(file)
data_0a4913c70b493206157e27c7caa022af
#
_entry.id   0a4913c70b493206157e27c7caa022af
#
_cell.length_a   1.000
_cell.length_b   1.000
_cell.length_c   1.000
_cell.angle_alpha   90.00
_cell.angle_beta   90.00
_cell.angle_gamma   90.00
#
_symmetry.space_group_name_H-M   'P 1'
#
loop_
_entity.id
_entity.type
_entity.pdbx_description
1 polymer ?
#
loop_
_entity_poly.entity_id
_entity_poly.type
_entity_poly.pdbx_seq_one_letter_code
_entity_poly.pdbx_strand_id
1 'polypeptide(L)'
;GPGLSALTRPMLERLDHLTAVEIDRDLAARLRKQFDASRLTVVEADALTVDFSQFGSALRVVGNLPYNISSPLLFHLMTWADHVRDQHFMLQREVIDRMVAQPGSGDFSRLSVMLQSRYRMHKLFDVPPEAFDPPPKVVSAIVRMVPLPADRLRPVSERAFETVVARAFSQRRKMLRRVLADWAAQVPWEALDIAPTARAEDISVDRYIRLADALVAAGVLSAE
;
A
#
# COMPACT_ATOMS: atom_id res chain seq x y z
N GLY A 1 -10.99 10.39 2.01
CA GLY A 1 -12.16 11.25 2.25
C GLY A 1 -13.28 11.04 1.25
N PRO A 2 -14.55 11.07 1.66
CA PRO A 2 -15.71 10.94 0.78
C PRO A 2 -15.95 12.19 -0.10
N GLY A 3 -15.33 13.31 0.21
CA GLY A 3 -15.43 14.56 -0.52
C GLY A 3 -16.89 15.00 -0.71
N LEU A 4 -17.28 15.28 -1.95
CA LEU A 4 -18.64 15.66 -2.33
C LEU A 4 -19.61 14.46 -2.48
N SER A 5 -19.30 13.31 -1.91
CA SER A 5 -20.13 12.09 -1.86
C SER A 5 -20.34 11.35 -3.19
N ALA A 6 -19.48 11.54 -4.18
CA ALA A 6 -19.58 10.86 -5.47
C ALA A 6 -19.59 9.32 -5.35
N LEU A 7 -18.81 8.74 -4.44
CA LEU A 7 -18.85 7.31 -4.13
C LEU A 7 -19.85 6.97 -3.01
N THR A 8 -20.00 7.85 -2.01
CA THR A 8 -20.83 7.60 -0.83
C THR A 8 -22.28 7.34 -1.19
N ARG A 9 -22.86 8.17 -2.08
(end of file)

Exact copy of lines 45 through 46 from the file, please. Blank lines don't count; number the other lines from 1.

C SER A 5 -20.34 11.35 -3.19
N ALA A 6 -19.48 11.54 -4.18